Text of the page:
POLYMERS Vol.71 No.10
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Le Polymère – Polymers That Think
COVER STORY: Highlight Reviews
Polymers in Neuromorphic Device and Technology Megumi AKAI-KASAYA
<Abstract> Artificial neural network uses a model that’s inspired by the workings of the brain, whereas the neuromorphic device is mimicking the functions of the neuron. The possibility of neuromorphic informational processing utilizing any response from devices, materials or physical substances is now attracting considerable attention. The number of reporting of neuromorphic polymer devices is now rapidly increasing in this research field. In this paper, the neural networks as artificial intelligence and neuromorphic functions are illustrated and explained in plain words, and synaptic polymer devices, namely, memristor and transistor, and their promising functions and future perspectives are concretely introduced.
Keywords: Artificial Neural Network / Reservoir Computing / Neuromorphic Device / Polymer / Synaptic Device / Memristor / Polymer Network / Electrolyte-Gated Polymer Transistors
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The Present and Future of Autonomous Molecular Computing Yusuke SATO, Jing GONG, Masahiro TAKINOUE
<Abstract> Nucleic acid molecules such as DNA and RNA are used as programmable molecular materials due to their sequence-specific binding ability. In structural DNA nanotechnology, from lattice structures fabricated from Nadrian Seeman’s Holiday Junction, static and dynamic structures of various dimensions and shapes can be easily obtained. In DNA computing, since the demonstration of a computing application using DNA molecules by Leonard Adleman, we have seen the development in medical applications, DNA storage, and DNA neural networks. Furthermore, the molecular computer called Reverse transcription and TRanscription-based Autonomous Computing System (RTRACS) and the DNA droplet computer, based on the physical phenomenon of liquid-liquid phase separation, are developed to demonstrate the autonomous and programmable computing ability. Molecular/DNA computing research can be inspired by electronic computers or intelligent molecular systems such as life, and all have broad potential for future development.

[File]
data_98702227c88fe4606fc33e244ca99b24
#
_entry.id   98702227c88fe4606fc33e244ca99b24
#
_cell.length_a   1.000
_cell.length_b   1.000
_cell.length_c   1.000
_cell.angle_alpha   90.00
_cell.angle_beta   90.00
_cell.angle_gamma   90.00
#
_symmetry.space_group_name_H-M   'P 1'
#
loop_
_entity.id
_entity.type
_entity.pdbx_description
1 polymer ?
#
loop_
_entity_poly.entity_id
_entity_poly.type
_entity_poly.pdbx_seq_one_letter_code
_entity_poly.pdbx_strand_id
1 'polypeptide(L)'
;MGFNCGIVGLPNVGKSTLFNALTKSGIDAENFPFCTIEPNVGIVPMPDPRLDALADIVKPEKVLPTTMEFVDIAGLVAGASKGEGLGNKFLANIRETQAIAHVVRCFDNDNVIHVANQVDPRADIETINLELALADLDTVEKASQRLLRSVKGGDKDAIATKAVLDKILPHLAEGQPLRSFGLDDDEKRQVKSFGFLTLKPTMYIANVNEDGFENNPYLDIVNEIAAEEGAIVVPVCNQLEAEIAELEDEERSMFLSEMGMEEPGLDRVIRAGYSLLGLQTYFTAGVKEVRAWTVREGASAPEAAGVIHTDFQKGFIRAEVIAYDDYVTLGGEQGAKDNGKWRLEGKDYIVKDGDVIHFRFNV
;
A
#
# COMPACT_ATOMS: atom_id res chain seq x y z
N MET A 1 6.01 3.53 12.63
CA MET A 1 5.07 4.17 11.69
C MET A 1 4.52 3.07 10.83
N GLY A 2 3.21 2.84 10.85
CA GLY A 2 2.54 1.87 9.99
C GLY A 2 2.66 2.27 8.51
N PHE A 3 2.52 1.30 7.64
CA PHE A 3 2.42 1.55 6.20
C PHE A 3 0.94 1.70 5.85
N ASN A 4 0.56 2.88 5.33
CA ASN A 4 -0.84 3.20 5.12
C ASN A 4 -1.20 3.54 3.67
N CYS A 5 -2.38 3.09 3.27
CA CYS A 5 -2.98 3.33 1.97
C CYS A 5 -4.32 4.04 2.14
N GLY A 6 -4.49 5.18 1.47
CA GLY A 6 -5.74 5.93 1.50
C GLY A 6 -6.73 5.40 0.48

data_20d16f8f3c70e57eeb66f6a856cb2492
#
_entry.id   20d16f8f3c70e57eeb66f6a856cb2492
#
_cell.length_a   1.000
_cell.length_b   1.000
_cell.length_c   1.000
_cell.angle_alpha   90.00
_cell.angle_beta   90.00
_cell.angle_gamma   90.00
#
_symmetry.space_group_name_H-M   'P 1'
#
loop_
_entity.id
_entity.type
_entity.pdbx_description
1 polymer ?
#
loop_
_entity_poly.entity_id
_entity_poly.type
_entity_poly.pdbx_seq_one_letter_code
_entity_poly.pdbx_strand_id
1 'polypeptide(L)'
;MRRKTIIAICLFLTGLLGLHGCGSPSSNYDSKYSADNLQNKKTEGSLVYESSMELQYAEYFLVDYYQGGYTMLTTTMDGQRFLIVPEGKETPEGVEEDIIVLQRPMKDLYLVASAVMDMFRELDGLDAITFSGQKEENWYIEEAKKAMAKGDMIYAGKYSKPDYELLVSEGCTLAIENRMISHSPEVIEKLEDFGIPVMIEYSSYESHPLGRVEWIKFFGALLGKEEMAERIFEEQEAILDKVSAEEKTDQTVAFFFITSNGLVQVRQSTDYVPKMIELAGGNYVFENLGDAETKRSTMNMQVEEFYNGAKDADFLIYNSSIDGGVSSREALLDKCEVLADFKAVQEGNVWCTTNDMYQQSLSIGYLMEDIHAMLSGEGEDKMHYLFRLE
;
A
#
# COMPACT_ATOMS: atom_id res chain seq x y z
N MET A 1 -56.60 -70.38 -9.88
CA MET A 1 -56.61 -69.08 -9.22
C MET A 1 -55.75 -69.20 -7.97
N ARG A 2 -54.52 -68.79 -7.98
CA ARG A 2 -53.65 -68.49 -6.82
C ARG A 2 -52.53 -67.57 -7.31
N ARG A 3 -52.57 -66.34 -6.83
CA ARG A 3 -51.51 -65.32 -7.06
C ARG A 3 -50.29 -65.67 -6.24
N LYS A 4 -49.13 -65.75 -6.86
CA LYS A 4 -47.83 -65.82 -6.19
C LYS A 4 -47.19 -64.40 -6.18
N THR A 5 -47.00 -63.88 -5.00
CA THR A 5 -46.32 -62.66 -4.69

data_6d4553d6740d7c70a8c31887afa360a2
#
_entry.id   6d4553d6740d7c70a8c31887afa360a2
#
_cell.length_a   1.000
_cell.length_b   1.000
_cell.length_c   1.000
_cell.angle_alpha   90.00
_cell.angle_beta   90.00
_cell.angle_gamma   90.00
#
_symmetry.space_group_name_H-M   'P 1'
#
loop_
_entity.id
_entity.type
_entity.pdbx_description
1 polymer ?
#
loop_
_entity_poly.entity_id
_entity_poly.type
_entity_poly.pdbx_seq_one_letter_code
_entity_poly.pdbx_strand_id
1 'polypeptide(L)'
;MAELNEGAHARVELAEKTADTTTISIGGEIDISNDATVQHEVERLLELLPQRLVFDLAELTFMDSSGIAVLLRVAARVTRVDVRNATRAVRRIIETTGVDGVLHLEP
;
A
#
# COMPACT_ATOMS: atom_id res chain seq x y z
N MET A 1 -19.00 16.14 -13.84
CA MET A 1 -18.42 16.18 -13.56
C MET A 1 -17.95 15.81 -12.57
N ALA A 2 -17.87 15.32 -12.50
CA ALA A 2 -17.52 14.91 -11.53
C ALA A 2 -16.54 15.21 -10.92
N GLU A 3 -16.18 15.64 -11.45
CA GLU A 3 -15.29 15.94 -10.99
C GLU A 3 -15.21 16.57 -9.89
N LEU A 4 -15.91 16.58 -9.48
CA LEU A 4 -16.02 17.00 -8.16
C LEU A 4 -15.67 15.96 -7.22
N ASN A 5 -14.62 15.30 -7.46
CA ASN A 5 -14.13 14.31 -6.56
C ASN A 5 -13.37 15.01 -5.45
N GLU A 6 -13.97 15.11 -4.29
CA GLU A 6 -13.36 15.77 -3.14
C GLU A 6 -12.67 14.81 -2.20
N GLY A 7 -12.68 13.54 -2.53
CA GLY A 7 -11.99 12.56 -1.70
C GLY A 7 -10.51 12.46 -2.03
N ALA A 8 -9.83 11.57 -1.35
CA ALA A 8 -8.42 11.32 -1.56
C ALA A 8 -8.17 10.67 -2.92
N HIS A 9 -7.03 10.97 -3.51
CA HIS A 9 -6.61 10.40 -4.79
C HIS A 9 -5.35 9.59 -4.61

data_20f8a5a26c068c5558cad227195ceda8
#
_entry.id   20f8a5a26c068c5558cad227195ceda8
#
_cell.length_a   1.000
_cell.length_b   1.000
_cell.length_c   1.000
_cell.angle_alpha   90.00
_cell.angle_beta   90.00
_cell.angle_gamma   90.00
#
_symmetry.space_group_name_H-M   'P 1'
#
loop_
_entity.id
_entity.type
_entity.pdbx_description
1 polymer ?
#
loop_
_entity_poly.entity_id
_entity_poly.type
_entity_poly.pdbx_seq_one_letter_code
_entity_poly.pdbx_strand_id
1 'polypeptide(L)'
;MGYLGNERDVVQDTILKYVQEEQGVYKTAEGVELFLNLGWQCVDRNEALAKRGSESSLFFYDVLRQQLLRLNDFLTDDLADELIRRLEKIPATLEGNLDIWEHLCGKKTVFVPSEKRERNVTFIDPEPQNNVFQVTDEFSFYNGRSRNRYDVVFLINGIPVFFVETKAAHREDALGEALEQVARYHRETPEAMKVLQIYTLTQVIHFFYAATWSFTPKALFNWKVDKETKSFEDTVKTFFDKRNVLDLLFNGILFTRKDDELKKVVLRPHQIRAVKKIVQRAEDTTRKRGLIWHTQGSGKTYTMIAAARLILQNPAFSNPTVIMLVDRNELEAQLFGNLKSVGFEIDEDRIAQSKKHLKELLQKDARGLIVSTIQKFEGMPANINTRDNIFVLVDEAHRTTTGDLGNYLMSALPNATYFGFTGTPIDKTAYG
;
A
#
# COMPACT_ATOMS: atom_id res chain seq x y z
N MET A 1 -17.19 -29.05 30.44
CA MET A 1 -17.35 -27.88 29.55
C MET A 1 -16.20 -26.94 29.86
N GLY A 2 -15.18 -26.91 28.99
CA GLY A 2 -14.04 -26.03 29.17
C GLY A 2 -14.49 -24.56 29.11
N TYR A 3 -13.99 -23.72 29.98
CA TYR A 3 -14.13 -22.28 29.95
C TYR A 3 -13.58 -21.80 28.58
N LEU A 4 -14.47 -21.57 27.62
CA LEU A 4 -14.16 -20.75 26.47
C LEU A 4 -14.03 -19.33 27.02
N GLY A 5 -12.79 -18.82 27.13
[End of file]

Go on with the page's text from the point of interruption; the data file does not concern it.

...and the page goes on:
Keywords: DNA Nanotechnology / DNA Computing / Autonomous Molecular Computing / DNA Droplet Computer / RTRACS / DNA Storage / DNA Neural Networks / Liquid-Liquid Phase Separation
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Neuron-Mimicking Electronic Device Using Polymer Dynamics Naoki ASAKAWA
<Abstract> With the increasing use of the Internet of Things, there is a growing interest in artificial intelligence. Conventional digital computers operate deterministically, making it difficult for them to operate appropriately in environments that are not suitable for modeling or abrupt environment changes. Therefore, neuromorphic devices that mimic the nervous system are receiving attention. However, the biggest problem of conventional artificial neural networks is derived from its deterministic nature, and they lack the characteristic of adaptability to environmental changes. In this perspective, a mechanism of adaptability of living organisms, which called the principle of fluctuation-driven attractor selection is reviewed and the possibility of a material-based stochastic information processing system is discussed. Furthermore, stochastic resonance phenomenon in an organic field effect transistor is introduced and robustness of the Organic Field Effect Transistor (OFET) against external noise is shown, which is due to existence of internal noise in the OFET.
Keywords: Stochastic Resonance / Organic Semiconductor / Neural Network / Neuromorphic Device / Noise-Driven Signal Transmission / Organic Field Effect Transistor / Attractor Selection / Bifurcation
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Precise “Control” of Polymers Using DNA Akinori KUZUYA